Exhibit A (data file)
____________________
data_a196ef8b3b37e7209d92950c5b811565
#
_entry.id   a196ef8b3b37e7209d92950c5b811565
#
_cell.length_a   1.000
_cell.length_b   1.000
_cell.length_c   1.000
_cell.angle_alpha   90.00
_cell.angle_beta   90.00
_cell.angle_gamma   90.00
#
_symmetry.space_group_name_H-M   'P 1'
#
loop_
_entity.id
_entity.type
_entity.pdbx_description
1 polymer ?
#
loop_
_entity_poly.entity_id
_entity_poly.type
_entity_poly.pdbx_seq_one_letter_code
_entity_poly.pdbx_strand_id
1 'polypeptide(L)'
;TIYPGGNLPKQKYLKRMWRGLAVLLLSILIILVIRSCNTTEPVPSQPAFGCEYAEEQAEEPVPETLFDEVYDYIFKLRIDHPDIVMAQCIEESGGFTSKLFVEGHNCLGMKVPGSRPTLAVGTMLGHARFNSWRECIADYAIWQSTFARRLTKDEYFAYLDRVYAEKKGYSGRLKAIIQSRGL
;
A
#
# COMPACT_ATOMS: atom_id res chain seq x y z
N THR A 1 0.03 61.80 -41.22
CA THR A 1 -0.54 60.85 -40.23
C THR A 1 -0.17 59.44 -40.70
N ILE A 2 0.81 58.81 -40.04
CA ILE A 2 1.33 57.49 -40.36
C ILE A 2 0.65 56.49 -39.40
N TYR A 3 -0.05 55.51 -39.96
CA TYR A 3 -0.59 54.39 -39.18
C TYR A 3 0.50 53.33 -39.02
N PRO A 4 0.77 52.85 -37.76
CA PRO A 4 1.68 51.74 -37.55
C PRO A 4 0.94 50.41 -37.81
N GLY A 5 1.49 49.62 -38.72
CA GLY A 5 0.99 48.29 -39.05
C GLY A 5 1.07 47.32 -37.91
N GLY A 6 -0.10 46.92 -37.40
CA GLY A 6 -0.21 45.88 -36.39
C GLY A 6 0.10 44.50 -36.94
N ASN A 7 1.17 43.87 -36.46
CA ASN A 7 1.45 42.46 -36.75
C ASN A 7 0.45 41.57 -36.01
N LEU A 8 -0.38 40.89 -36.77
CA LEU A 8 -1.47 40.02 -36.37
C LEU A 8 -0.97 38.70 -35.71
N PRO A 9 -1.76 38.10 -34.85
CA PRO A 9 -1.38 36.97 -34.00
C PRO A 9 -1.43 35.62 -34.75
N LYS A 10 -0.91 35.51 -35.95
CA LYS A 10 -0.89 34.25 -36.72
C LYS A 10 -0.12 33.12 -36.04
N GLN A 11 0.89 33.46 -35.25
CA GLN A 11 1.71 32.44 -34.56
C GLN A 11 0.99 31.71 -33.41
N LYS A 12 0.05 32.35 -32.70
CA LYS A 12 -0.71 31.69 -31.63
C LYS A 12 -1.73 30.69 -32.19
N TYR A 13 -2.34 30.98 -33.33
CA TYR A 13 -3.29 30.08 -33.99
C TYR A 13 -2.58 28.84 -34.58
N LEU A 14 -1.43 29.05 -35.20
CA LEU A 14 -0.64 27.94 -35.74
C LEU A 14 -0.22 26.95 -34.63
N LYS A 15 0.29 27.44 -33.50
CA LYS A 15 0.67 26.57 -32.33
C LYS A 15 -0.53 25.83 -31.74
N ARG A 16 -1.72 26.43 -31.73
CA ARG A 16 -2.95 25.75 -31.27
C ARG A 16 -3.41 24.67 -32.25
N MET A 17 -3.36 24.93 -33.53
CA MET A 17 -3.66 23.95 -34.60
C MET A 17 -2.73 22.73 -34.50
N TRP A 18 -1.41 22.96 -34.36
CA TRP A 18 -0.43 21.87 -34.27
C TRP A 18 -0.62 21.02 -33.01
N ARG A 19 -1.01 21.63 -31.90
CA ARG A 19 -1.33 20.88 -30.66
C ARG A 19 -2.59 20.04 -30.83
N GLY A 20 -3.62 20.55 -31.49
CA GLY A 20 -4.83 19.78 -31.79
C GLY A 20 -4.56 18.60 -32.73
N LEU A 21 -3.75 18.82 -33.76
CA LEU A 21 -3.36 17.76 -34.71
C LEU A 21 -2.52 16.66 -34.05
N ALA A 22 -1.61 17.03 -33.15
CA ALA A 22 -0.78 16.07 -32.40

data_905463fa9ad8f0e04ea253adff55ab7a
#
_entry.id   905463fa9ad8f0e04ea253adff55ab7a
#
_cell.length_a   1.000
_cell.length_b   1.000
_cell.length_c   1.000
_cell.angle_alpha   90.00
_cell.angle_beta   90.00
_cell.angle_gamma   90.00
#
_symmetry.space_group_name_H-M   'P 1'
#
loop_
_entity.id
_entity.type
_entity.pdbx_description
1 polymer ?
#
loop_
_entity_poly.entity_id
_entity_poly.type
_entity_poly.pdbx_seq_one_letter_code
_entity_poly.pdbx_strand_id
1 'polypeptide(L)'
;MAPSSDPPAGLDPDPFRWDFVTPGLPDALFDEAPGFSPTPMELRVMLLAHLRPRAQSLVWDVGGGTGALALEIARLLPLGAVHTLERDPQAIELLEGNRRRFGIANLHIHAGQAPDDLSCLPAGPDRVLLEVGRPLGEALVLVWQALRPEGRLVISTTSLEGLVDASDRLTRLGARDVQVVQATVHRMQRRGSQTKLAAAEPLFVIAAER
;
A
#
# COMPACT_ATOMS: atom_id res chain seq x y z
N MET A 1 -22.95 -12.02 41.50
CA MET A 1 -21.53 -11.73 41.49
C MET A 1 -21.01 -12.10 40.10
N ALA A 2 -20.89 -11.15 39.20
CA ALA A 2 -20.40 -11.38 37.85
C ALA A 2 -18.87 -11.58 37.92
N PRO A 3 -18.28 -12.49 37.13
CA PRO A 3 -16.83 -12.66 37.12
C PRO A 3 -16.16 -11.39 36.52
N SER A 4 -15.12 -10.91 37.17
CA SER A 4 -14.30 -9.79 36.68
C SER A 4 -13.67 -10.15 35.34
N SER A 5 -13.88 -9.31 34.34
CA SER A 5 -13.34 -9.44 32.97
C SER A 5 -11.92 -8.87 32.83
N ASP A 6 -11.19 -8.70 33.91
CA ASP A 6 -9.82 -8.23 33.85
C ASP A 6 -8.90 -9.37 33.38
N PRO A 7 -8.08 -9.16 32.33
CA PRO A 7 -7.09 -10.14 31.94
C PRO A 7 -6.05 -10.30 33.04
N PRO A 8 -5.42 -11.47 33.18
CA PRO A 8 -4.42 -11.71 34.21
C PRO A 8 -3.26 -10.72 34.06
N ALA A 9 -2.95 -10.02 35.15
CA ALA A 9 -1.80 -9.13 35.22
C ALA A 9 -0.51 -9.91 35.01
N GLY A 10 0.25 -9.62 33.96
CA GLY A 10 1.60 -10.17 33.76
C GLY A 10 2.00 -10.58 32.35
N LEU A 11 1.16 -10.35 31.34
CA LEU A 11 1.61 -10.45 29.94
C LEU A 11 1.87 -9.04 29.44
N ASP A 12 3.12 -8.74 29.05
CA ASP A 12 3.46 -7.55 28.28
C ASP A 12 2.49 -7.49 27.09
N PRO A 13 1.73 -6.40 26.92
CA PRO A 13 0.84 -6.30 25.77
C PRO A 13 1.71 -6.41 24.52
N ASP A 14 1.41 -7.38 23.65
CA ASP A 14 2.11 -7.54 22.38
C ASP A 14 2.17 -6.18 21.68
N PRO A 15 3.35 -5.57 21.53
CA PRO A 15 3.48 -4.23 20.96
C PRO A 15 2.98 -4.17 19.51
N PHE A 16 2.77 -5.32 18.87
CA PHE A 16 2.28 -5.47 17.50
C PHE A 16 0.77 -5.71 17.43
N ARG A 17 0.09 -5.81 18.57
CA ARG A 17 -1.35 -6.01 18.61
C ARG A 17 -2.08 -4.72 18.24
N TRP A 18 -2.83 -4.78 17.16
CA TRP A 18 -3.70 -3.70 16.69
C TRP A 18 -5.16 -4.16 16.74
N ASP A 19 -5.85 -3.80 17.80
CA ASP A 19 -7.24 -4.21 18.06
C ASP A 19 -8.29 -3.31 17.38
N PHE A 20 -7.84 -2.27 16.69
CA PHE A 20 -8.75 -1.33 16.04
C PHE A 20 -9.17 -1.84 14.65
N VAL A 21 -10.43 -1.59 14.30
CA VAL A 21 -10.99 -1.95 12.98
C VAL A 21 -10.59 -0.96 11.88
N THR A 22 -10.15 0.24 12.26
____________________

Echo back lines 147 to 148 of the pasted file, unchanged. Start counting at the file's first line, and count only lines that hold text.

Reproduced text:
N PRO A 8 -5.42 -11.47 33.18
CA PRO A 8 -4.42 -11.71 34.21